The EKOenergy team rows for free-flowing rivers
Last weekend, our EVS EKOenergy team went to Leirikari, near Rovaniemi, to participate in Sieriniemen siunaus, a rowing event taking place on Kemijoki river in order to defend free-flowing rivers.
Kemijoki river is Finland’s longest river. It reaches the sea at the City of Kemi at the North of the Gulf of Bothnia. By some counts it is over 550 km long, starting as small rivulets in Russian and Finnish Lapland, flowing through wilderness areas well off the beaten track before arriving at more and more man-made environments towards its lower reaches.
Historically, on this river there was a well-known fishing site downstream where fishermen could catch sea trout and salmon. The headwaters of River Kemijoki offered also smaller-scale fishing experience in a wilder area where you could find brown trout.
In 1949, the construction of the first power plant Isohaara began near the mouth of the river, followed up by the construction of 20 other power plant dams along the length of the river. These constructions have endangered the survival of many rare species and wiped out the Kemijoki salmon stock – which was once one of the richest in Europe.
The Isohaara hydropower plant marked the death of one of Europe’s largest Atlantic salmon rivers and the end of wild salmon fishing in this area. Many citizens complained but were left unheard and the environmental impacts were not even debated. Despite these terrible conditions, the corporation Kemijoki Oy is considering a new construction of Sierilä power plant on the last unconstructed stretch of the river.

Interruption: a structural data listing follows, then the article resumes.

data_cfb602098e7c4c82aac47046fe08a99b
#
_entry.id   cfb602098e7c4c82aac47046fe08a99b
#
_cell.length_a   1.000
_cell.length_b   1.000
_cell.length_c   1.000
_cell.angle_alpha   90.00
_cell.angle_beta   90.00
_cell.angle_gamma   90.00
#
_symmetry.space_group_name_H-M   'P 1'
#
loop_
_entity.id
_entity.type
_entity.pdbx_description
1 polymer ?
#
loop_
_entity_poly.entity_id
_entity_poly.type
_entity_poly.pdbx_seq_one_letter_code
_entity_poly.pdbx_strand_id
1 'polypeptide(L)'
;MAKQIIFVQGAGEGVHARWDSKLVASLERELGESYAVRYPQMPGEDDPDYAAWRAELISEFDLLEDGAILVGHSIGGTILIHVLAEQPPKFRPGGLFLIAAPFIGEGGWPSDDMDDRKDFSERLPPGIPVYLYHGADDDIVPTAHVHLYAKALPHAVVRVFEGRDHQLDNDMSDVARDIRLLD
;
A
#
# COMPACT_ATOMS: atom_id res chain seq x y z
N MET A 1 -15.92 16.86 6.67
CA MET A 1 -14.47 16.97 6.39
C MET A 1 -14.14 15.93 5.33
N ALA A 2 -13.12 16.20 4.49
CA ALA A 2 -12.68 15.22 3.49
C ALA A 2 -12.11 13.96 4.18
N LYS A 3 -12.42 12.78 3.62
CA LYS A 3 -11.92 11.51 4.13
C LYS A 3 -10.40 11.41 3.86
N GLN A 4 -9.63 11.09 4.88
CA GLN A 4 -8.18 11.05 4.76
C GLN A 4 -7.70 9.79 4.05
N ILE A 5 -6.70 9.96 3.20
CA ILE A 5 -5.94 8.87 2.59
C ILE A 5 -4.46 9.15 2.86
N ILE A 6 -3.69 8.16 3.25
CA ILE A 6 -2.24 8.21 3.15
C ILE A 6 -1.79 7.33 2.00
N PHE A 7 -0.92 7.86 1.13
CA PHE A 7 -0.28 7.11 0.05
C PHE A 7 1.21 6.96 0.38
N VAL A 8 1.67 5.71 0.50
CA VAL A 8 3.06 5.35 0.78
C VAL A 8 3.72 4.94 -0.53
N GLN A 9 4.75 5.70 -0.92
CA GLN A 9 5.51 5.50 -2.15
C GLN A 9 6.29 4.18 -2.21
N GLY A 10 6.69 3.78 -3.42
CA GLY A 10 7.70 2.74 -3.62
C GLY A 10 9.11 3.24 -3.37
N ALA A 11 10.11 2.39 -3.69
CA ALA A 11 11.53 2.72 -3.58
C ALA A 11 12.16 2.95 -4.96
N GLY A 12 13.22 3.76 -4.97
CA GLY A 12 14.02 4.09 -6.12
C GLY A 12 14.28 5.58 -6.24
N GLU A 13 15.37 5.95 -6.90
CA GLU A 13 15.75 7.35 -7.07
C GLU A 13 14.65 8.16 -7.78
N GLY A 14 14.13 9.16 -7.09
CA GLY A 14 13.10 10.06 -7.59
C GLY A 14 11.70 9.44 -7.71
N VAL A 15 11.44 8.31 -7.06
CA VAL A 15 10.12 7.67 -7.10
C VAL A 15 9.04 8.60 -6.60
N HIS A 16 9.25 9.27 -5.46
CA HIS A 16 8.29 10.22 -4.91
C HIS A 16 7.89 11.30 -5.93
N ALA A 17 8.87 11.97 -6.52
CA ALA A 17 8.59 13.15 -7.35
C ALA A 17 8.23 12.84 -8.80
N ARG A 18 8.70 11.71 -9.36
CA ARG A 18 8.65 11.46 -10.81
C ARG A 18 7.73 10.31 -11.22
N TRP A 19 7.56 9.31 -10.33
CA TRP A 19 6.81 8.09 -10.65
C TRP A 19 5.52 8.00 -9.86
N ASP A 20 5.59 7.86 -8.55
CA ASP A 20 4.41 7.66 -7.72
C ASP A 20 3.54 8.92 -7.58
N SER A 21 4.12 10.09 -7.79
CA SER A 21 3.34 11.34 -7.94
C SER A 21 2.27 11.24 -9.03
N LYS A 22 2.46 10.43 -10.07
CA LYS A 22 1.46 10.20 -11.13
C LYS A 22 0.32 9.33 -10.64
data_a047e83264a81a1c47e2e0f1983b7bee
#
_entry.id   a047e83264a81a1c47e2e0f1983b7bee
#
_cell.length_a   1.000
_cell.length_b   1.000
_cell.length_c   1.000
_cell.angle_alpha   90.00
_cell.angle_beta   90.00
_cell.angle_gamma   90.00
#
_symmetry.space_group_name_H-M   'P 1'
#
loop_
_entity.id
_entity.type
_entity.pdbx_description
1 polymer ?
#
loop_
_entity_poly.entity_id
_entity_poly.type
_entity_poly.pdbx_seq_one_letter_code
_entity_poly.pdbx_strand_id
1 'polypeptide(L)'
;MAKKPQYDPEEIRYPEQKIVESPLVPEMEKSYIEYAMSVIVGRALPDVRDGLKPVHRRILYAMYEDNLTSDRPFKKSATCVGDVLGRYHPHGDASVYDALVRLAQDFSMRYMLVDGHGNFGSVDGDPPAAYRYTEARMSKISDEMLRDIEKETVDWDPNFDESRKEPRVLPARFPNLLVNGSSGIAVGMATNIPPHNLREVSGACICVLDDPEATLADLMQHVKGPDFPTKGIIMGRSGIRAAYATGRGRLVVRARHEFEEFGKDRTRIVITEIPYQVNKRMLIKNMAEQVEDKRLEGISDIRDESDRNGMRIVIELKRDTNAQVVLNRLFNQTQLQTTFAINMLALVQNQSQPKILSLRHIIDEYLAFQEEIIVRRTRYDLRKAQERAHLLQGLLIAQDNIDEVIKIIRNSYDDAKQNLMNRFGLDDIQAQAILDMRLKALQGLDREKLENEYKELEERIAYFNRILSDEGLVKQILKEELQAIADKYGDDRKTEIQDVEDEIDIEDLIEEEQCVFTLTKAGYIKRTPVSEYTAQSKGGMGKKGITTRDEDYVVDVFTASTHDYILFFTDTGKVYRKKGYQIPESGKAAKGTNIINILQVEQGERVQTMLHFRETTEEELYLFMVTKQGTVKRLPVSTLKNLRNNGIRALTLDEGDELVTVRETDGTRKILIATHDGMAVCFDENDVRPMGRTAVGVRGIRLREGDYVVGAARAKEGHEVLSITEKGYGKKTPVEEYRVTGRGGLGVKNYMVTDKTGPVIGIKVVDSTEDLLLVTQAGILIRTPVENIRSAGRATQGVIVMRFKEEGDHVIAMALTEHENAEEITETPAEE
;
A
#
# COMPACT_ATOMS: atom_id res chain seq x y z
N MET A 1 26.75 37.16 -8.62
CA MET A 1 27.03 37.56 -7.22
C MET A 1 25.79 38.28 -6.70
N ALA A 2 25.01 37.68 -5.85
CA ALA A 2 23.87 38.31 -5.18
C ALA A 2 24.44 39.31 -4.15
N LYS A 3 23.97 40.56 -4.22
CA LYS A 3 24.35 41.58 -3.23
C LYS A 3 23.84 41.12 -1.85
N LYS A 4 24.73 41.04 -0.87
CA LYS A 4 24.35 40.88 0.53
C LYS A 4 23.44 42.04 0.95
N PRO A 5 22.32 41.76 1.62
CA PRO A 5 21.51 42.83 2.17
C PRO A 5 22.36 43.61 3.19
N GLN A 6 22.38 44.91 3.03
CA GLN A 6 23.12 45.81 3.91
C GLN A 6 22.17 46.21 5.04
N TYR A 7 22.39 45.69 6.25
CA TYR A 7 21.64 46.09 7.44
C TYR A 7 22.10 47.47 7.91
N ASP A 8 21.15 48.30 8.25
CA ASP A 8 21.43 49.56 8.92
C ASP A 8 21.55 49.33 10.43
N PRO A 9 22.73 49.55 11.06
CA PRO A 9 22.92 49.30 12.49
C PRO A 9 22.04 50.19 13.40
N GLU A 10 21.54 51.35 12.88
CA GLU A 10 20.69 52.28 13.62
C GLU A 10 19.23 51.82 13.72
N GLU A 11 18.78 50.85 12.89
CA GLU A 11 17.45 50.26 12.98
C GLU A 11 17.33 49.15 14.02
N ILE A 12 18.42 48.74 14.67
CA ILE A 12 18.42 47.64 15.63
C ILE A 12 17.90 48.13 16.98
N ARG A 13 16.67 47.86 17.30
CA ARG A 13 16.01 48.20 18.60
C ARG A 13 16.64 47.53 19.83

That is why the locals and activists from the Finnish Association for Nature Conservation in Rovaniemi decided to show their disagreement by rowing this stretch of Kemijoki river as a peaceful protest. More than 20 boats showed up waving their flags with pride.
As a part of our EVS experience, but also as activists, we joined the movement and rowed all in all 35 km in two days in a joyous -nevertheless determined- atmosphere. The finishing line was in a small village called Oikarainen where every year a fair takes place. During the fair, funds were raised through a lottery, in which one of the rowing boats was raffled for this occasion. The money raised was then donated to the Rovaniemi branch of the Finnish Association for Nature Conservation.
Even though our team came back with many mosquito bites and painful hands covered in blisters, we are really proud of taking part in this demonstration. As environmental activists we truly hope that the negative impacts of the dam construction will be considered and a more ecological choice of energy production will be made.
Written by Julia Urbaniak